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Editorial: Democracy the Russian way

 article about Editorial: Democracy the Russian way

This article belongs to The big Bear named Russia theme.

After more than a decade of silence Russia has again opened its mouth, spitting in every possible direction to demonstrate they not only still have a voice but also strength - political And military.

It doesn't really matter if it's true; it doesn't matter if it is just a demonstration of what they'd like to be. Why it doesn't matter is the fact that it shows the direction in which they would like to go, and the world has no option but to take notice and remember.

Nobody and nothing will stop Russia on the road to strengthening democracy and ensuring human rights and freedoms.
Independent of the situation in Russia, we are not talking about some third-world country here. Russia with its 143 million inhabitants is a power necessary to take notice of.

What are Russia's goals and what does it want to achieve? If former Russian president Vladimir Putin says "Nobody and nothing will stop Russia on the road to strengthening democracy and ensuring human rights and freedoms." Then I'd like to ask - which democracy and which human rights?

It is true the United States cannot say much about Russia in terms of democracy. America has had centuries to develop their current democracy and even now it's a reasonable question if someone is asking whether it's just propaganda and rule of George W. Junior.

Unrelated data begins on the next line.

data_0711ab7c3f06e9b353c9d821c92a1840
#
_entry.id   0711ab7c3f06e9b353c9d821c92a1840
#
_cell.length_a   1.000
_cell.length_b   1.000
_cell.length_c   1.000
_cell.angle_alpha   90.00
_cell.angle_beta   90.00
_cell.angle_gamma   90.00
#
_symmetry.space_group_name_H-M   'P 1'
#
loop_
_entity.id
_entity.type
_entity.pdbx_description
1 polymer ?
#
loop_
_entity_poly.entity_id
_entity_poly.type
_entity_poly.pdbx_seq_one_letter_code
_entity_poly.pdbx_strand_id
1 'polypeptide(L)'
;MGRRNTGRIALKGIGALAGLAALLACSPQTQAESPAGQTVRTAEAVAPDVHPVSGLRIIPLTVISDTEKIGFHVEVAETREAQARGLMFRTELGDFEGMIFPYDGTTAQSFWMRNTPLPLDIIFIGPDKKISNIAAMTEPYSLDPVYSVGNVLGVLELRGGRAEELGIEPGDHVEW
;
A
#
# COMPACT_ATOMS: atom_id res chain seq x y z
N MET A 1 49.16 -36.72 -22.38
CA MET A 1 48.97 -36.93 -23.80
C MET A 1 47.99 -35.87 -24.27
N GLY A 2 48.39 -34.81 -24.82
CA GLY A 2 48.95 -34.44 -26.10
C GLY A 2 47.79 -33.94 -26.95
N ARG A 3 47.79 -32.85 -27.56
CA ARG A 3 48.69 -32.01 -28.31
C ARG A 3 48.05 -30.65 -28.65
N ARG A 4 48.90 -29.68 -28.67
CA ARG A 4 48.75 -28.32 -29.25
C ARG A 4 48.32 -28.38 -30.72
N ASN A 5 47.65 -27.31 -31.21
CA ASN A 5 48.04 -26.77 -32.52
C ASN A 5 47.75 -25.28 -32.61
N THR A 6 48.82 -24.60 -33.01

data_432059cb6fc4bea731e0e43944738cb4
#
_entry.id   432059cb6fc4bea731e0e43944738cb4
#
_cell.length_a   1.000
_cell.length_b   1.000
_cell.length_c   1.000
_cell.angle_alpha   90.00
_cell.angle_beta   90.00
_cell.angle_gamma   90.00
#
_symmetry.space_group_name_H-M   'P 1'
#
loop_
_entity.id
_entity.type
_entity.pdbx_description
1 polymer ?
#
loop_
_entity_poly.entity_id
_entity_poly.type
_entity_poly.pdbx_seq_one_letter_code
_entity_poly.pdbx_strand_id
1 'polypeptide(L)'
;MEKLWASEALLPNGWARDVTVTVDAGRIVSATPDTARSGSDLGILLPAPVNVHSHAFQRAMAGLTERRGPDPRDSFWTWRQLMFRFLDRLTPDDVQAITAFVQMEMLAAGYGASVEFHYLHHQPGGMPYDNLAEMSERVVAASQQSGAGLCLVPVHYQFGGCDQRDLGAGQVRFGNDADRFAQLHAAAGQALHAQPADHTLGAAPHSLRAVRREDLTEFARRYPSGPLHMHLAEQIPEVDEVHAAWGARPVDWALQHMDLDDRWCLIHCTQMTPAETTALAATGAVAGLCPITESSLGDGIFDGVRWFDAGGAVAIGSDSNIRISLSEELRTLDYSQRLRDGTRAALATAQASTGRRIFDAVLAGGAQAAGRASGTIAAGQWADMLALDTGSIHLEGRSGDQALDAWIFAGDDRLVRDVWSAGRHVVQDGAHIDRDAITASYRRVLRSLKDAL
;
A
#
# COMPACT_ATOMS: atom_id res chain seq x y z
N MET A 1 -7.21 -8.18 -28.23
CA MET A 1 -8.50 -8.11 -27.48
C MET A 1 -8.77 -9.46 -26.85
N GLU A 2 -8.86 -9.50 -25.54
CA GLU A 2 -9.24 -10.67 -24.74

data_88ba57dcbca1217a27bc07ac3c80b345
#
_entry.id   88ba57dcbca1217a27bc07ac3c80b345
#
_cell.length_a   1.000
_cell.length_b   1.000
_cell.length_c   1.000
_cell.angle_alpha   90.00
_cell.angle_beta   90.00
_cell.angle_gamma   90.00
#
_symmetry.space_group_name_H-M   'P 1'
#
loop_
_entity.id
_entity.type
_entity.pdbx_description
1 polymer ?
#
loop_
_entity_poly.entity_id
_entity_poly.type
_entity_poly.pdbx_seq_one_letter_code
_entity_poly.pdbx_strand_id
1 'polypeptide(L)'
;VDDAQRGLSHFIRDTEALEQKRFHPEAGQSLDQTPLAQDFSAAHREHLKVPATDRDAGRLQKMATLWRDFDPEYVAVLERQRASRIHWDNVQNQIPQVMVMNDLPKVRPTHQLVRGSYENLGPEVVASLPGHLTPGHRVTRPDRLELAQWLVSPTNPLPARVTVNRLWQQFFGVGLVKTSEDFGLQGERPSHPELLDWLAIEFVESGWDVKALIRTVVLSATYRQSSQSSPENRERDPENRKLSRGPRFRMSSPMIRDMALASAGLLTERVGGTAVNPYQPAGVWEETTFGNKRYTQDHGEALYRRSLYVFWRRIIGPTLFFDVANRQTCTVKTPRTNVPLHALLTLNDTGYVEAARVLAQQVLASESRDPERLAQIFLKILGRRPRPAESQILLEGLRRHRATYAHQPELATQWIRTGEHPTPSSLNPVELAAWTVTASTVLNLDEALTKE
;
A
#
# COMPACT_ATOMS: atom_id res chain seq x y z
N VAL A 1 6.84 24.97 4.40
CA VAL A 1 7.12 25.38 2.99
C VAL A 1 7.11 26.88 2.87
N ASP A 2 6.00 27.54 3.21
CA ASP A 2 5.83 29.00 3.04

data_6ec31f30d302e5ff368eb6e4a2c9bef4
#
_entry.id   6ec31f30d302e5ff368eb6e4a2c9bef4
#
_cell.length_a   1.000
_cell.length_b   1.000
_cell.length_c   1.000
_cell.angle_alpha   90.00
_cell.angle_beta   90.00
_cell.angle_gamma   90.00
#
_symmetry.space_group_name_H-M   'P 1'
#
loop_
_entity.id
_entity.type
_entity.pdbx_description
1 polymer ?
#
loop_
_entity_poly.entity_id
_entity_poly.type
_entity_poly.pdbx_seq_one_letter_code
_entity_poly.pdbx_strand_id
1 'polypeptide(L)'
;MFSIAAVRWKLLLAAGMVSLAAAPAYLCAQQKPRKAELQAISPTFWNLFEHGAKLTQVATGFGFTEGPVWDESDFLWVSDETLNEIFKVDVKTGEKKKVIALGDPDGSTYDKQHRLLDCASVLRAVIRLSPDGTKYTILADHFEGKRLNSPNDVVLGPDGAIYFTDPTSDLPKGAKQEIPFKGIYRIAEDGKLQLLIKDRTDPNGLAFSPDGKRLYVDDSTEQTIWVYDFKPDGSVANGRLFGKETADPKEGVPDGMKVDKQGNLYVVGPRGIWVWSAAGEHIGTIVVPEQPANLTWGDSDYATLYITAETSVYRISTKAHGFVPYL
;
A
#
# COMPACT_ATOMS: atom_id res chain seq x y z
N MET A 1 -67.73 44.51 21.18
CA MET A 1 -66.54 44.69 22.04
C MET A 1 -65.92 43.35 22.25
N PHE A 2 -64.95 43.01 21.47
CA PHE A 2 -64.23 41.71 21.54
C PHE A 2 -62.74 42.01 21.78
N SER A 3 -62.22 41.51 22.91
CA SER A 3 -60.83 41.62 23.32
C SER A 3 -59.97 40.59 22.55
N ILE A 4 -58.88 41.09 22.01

Can a country turn a totally different page with just 17 years
Russia has had 17 years to turn their country into something better. It's not just the ruler Vladimir Putin (the fact that the current President of the country is Dmitry Medvedev doesn't leave any doubt as to who is actually behind the power) but the people of Russia as well. A country like Russia, with such a regime could not survive without the support of the Russian people. If there would be a noticable group to force a change in the country, the country would have no option than to change. Yet, many people are still living in the times of the Soviet Union and others just don't see a problem, and thus they can see no reason to change anything.

Can a country turn a totally different page with just 17 years at all? Definitely. Estonia, which separated from Russia in 1991 is without doubt a democratic country. But the difference is that Estonian people have always had different views. Plus we need to consider the size-effect. Russia is a great country in terms of size, population and also diversity in religion, views and goals. In 1991 (and decades and decades before) Estonia had one main goal - to become independent, and that helped the country to evolve the way it has evolved.

Is there any hope for Russia in terms of democracy, human rights and freedoms? It would be stupid to say there's no hope. But it's all still in babyshoes, even the idea of those topics are still in babyshoes. And while all Western countries expect each and every other country to be democratic, who says they all need to be? People are different and democracy should not be a goal all by itself. Democracy is a tool to get from one point to another but nobody can honestly say that it is, or will be, the only way.

This issue of The Cheers is dedicated to Russia and topics surrounding this nation. Don't hesitate to send us your feedback in forms of The Cheers blogs, comments to articles and forum posts. It would be ridiculous to even try to get to the bottom of everything concerning Russia, but we do hope to give you at least some interesting reading on the topic and we hope to get some interesting feedback from you, our readers, as well.

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